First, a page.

Random forests generally outperform decision trees, but their accuracy is lower than gradient boosted trees. However, data characteristics can affect their performance [ref].

Hyperparameter Tuning with Grid Search

Even though I got satisfactory results with Random Forest Analysis, I applied hyperparameter tuning with Grid Search. Grid search is a common method for tuning a model’s hyperparameters. The grid search algorithm is simple: feed it a set of hyperparameters and the values to be tested for each hyperparameter, and then run an exhaustive search over all possible combinations of these values, training one model for each set of values. The algorithm then compares the scores of each model it trains and keeps the best one. Here are the results:

Hyperparameter tuning with Grid Search took the results to the perfect level — or overfitting.

XGBoost Classifier

XGBoost is well known to provide better solutions than other machine learning algorithms. In fact, since its inception, it has become the “state-of-the-art” machine learning algorithm to deal with structured data.

The results of the XGBoost Classifier provided the best results for this classification study.

Hyperparameter Tuning with Grid Search

Once again, I applied the hyperparameter tuning with Grid Search, even though the results were near perfect.

Naïve Bayes Classifier

Naïve Bayes algorithm is a supervised learning algorithm, which is based on Bayes theorem and used for solving classification problems. Naïve Bayes Classifier is one of the simple and most effective Classification algorithms which helps in building the fast machine learning models that can make quick predictions.

The results are shown below:

Support Vector Machines (SVM)

Support-vector machines (SVMs, also support-vector networks) are supervised learning models with associated learning algorithms that analyze data for classification and regression analysis. An SVM maps training examples to points in space to maximize the width of the gap between the two categories. New examples are then mapped into that same space and predicted to belong to a category based on which side of the gap they fall.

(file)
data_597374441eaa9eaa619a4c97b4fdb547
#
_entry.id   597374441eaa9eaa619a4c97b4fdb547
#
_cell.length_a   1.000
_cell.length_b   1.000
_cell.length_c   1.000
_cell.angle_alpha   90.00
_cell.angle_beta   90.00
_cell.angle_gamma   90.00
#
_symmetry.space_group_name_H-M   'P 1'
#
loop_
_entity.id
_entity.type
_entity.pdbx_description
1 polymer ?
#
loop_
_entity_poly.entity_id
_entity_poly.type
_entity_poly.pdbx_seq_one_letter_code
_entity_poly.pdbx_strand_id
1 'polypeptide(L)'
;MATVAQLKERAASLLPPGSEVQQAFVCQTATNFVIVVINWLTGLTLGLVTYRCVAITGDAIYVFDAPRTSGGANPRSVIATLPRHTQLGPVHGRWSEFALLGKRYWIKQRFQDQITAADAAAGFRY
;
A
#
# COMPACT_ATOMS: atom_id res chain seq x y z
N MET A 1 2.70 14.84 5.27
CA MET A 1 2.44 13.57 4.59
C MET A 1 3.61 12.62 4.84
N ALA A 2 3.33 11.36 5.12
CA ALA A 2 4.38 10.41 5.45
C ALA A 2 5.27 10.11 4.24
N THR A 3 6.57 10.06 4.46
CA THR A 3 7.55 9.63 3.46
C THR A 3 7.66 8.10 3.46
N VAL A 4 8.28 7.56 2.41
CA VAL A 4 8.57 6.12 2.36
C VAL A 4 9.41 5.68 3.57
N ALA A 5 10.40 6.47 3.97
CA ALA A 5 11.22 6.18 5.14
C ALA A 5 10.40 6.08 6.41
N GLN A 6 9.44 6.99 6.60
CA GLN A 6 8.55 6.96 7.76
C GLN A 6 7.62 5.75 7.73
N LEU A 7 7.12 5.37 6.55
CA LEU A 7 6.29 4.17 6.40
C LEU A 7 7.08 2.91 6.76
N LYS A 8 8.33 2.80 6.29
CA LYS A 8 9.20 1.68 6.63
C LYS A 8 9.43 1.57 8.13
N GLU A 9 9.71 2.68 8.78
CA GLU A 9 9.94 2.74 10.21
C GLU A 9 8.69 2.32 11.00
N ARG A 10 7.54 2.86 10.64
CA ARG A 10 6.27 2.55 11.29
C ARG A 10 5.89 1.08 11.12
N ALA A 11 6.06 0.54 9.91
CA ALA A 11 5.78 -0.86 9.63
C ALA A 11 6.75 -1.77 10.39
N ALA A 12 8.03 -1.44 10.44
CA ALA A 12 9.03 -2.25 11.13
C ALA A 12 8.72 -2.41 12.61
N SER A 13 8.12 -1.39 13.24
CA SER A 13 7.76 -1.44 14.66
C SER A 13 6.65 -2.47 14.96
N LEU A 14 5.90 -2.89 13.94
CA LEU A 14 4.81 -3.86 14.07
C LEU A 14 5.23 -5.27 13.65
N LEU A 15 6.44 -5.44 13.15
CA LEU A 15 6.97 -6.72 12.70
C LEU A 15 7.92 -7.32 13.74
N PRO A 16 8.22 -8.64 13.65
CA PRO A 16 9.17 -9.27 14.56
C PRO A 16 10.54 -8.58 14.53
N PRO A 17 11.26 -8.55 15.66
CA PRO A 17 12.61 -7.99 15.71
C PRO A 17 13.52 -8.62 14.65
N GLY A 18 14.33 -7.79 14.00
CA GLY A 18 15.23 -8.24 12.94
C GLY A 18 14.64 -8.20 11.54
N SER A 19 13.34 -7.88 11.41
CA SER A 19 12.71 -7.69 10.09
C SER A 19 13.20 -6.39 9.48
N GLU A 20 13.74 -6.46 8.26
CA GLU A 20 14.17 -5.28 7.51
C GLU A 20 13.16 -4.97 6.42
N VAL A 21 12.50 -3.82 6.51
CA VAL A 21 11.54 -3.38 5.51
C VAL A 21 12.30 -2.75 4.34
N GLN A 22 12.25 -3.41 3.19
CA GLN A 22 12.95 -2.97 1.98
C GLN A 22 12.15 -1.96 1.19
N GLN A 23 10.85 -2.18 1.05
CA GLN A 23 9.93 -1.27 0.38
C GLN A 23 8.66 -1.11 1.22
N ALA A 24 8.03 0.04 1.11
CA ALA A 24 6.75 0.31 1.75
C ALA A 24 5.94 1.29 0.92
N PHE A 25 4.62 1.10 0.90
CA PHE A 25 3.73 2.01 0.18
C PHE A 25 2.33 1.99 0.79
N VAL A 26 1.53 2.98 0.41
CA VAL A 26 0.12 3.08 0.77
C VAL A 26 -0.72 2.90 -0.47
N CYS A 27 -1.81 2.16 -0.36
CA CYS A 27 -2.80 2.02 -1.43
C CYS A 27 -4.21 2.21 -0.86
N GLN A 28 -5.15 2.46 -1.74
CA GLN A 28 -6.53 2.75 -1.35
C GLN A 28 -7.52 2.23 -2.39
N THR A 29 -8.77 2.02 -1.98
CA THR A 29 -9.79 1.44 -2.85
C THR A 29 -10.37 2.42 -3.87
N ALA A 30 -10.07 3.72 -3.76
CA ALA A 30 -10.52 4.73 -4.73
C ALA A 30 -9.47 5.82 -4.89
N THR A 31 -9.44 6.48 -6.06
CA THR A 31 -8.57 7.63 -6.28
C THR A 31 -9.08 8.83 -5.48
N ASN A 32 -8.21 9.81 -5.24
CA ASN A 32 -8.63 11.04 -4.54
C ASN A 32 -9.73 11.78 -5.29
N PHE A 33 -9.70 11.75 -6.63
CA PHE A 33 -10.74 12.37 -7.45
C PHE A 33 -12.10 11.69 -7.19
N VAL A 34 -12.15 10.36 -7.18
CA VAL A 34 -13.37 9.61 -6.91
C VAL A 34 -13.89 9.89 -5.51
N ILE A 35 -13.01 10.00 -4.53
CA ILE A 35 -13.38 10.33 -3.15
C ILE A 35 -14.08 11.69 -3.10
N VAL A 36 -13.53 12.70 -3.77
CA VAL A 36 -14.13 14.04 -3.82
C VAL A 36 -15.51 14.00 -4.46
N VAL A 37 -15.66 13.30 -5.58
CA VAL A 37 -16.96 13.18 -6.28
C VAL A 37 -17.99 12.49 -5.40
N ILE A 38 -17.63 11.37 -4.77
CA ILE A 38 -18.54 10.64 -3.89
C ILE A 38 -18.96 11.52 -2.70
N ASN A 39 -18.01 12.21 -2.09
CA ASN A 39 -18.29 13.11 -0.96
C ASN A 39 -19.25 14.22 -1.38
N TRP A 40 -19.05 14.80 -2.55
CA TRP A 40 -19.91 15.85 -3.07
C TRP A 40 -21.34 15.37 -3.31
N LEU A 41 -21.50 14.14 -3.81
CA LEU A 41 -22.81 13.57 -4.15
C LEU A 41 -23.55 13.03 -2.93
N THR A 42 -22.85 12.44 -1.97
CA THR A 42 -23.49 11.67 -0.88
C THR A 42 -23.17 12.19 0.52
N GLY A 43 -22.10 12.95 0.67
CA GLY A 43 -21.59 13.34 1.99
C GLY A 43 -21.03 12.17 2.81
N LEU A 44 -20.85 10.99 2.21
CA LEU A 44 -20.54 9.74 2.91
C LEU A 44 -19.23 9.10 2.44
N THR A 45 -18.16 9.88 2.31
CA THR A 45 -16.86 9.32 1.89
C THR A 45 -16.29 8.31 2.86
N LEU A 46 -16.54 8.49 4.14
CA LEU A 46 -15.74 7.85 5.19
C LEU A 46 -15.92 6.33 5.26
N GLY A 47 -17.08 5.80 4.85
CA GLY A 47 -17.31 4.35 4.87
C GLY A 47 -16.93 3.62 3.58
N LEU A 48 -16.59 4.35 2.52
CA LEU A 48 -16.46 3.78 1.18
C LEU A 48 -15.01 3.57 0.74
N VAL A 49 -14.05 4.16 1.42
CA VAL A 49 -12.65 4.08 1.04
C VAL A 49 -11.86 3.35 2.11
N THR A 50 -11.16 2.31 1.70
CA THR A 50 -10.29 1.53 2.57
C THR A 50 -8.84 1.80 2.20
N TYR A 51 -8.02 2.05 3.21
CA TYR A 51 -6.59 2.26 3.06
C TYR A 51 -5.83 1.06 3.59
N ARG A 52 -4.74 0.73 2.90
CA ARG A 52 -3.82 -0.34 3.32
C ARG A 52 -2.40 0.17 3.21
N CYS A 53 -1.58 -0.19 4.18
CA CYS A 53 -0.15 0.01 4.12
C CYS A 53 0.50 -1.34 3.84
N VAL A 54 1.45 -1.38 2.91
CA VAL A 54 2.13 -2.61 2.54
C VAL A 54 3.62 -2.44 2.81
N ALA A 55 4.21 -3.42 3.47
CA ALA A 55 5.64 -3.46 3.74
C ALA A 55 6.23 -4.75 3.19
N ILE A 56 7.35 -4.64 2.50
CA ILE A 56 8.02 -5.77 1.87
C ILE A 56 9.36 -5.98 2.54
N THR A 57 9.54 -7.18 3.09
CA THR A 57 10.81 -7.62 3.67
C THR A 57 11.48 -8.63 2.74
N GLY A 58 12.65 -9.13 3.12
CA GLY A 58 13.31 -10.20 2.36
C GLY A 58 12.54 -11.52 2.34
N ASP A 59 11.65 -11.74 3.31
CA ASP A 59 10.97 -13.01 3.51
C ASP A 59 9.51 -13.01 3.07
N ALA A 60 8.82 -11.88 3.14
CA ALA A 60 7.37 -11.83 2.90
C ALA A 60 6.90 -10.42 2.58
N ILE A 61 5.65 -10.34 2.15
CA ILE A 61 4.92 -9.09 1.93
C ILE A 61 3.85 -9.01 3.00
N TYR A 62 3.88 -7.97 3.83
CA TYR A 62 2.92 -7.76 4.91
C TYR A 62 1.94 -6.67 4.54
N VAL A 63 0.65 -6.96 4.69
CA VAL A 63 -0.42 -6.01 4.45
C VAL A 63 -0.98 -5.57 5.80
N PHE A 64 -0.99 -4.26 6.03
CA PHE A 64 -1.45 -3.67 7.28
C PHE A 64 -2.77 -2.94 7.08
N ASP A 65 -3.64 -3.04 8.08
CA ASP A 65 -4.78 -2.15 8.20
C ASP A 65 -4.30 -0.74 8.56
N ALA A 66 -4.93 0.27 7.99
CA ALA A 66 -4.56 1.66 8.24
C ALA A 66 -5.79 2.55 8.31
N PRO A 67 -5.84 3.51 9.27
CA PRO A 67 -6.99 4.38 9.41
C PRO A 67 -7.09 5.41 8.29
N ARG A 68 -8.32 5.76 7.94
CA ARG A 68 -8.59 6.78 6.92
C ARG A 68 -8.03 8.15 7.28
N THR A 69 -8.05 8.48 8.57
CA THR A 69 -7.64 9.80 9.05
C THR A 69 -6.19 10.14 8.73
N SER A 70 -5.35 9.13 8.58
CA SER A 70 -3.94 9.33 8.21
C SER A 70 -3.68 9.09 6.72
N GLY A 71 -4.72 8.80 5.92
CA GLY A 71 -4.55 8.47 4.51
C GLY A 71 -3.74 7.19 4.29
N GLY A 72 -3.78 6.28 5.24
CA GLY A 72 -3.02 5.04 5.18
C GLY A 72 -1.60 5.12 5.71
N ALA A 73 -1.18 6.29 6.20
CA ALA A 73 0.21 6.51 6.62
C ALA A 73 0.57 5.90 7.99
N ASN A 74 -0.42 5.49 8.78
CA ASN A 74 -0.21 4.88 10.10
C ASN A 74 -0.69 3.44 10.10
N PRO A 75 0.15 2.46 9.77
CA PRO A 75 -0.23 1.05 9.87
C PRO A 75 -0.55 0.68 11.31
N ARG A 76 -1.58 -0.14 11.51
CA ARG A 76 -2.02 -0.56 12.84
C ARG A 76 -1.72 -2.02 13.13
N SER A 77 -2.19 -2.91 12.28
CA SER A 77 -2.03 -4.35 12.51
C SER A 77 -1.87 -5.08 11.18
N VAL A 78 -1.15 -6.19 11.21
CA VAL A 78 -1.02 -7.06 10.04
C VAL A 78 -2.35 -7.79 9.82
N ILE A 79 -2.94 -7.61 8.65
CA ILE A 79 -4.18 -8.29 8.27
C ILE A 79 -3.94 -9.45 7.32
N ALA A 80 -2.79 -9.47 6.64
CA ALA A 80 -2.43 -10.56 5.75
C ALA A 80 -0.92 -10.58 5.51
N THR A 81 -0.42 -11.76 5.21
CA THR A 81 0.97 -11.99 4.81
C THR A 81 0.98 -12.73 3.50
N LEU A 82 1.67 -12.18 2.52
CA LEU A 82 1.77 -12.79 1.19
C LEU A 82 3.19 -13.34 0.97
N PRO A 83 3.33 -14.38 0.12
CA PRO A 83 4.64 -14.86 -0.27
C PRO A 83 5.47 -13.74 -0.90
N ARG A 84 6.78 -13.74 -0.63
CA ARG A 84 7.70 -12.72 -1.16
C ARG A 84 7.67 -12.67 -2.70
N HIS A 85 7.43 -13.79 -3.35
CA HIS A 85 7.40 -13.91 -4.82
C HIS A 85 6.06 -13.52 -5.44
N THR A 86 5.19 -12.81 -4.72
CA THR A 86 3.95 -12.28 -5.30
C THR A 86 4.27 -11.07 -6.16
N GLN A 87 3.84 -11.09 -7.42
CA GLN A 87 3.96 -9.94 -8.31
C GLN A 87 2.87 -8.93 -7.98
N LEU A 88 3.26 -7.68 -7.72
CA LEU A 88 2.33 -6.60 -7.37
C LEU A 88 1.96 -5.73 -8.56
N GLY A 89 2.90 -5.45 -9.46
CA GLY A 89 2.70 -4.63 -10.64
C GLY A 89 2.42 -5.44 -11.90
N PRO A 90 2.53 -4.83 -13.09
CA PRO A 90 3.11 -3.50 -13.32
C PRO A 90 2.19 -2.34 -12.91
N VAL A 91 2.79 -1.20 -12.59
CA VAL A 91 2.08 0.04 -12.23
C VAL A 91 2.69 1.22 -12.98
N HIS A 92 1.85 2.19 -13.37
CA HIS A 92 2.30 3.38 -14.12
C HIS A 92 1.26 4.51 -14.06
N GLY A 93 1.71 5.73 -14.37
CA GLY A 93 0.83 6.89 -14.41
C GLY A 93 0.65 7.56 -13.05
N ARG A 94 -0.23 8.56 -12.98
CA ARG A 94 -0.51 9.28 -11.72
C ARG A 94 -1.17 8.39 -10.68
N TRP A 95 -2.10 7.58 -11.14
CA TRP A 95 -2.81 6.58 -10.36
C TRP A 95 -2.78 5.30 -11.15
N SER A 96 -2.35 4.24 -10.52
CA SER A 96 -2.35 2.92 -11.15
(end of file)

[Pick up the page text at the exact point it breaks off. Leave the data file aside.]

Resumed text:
The results are shown below:


AdaBoost, short for Adaptive Boosting, is a machine learning meta-algorithm, which can be used in conjunction with many other types of learning algorithms to improve performance. The output of the other learning algorithms (‘weak learners’) is combined into a weighted sum that represents the final output of the boosted classifier.

The results are shown below:


In this article, I used six different Supervised Machine Learning (Classification) algorithms with the purpose of classifying four types of stainless steels (multi-class) according to their chemical compositions comprised of 15 elements in the alloy. The dataset included 62 alloys; which made it a small, but a very accurate dataset (all the information was taken from ASM International Sources (formerly known as American Society of Metals)).

The analysis provides evidence that:

· Considering the f1 scores, Random Forest and XGBoost methods produced the best results (0.94).

· After hyperparameter tuning by Grid Search, RF and XGBoost f1 scores jumped to 100 %.

· Multiple tries of the same algorithm resulted different results with a huge gap — most probably due to the limited data size.

· The poorest f1 scores were mostly for the classification of the types that have the least-numbered groups; which were ferritic and precipitation-hardened steels.

· Finally, test classification accuracy of 95% achieved by 3 models (DT, RF and XGBoost) and 100% by 2 tuned models demonstrates that the ML approach can be effectively applied to steel classification despite the small number of alloys and heterogeneous input parameters (chemical compositions). Based on only 62 cases, the models achieved a very high level of performance for multi-class alloy type classification.